Language is a living thing. It evolves faster than we evolve, guided by new social and technological developments. New words are coming to life and old words are changing their meanings. Language is becoming more efficient, and so should the people who work with it. Striving to be better is an important part of working with words. The idea that inspiration and talent are what makes a writer great is a romantic and false one. It takes some work to be good, and even more of it to be great, especially for a person writing in a professional capacity. If the prospect of having to constantly better yourself frightens you, don’t worry. It doesn’t take that much work to see major improvements. You can do a lot with just four steps.
Use a Style Guide
Most writers come into contact with a style guide early on in their careers. Journalists, for example, might work at newspapers that have house style guides, like the Guardian or the New York Times. College students are probably familiar with Turabian and the MLA Handbook. The Associated Press Stylebook is one of the most commonly used general style guides. There are two key benefits of using a style guide. One is the consistency. For example, you might be inclined to write numbers as figures in one part of the text and spell them out in another part of the text. By following a style guide, you will add uniformity to your writing and allow the reader to concentrate on what is written instead of how it’s written.
Know Your Audience and Your Medium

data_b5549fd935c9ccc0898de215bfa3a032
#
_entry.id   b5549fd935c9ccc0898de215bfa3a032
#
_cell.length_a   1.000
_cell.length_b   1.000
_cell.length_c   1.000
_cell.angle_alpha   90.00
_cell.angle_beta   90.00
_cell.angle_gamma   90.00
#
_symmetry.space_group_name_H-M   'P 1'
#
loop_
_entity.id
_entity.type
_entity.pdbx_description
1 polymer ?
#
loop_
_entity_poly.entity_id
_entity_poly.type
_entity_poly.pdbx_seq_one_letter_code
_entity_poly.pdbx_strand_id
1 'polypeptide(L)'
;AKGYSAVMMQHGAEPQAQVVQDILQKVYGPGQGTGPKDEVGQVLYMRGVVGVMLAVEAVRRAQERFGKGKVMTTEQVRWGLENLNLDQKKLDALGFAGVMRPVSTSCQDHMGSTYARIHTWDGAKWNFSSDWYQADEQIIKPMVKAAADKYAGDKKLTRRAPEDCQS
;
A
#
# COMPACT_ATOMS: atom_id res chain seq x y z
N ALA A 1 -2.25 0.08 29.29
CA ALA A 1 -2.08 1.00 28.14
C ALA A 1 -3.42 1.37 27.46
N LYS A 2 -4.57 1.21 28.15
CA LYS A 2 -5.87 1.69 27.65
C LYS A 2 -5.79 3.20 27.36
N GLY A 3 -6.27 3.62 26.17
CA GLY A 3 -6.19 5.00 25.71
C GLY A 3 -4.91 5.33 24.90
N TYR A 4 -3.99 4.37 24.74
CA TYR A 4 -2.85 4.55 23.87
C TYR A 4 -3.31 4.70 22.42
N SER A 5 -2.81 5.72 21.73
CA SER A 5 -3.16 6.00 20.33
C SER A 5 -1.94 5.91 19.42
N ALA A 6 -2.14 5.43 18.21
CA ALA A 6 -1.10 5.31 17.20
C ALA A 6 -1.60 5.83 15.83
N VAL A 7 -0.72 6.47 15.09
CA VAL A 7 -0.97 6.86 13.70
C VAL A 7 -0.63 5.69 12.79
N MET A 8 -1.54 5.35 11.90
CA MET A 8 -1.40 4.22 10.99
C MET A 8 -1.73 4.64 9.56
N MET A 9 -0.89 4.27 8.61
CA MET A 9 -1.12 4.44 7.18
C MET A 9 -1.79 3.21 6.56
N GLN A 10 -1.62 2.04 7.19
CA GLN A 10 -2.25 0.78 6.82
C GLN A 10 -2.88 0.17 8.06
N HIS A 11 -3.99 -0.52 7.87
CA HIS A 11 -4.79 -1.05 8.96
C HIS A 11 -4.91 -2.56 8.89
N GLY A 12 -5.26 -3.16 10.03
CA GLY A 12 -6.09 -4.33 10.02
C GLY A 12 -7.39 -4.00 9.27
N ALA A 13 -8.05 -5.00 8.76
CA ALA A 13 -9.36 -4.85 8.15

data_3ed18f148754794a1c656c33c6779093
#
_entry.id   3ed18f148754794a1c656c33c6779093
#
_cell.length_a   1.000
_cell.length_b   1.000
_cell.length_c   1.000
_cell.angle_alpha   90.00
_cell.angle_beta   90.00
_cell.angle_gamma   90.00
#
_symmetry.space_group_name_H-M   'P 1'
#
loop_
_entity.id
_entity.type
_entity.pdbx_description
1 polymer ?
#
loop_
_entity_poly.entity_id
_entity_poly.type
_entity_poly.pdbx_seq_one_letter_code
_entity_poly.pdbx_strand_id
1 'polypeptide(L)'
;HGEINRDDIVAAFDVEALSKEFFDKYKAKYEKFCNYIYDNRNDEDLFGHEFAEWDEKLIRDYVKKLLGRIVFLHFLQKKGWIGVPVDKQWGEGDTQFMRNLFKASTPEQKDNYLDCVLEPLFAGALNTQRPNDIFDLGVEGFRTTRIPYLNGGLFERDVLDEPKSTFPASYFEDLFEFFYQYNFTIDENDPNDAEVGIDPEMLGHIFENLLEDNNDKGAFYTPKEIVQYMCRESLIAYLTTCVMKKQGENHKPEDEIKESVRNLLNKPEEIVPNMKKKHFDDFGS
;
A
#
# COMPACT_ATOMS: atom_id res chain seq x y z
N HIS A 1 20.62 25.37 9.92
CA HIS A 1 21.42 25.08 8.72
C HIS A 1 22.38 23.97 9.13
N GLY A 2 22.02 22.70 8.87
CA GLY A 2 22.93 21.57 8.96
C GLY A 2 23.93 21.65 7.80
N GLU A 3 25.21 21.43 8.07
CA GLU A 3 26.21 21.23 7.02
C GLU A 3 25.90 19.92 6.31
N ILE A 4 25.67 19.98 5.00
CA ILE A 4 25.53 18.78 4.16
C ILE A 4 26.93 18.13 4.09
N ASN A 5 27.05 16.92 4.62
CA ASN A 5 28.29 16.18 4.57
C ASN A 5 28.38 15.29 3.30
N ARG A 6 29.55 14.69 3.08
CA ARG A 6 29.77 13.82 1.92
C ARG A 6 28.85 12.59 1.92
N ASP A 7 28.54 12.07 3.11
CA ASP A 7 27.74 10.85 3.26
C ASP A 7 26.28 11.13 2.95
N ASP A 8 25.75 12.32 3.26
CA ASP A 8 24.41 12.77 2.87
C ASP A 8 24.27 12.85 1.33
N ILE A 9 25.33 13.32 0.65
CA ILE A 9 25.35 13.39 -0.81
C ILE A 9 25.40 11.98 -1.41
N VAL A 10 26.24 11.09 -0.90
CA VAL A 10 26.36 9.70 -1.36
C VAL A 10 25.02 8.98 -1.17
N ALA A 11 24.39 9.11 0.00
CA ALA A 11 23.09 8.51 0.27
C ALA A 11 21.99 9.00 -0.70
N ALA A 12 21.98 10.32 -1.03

The other key benefit of using a style guide is that it allows you to write for a specific audience or type of publication. Journalists and academics have style books that allow them to write and format their work according to the standards of their publications. For business writing, the most popular style guide is probably The Gregg Reference Manual. For legal writing, The Bluebook is a necessary citation guide. For those interested in online publishing, The Web Style Guide is an invaluable tool.
Stick to the Point
There are two meanings to this tip. First, you should stay on topic and not stray away from it, which is pretty self-explanatory. Second, you should avoid overly long and complex sentences, as well as filler and fluff words. This one needs an explanation. Let’s say you write a very long sentence that explains a complex thought or a series of events. While editing, you notice you could easily divide it into two shorter sentences. The recommended course of action would be to do it. Shorter sentences are easier and less tiring to read, and you don’t want to tire your readers. The same goes for filler words—very, really, truly, just, and often that. If you can remove them without losing the meaning of a sentence, do it. Proofread Like Your Life Depends on It This is probably the best way to make your writing more professional. There’s no shame in admitting to making mistakes, but there is shame in leaving it at that. Use proofreading software like Grammarly’s to help you weed out spelling and style mistakes. Read articles about proofreading. Turn to Purdue Online Writing Lab for advice. Whatever you do, make sure you never turn in a piece of writing that hasn’t been proofread thoroughly.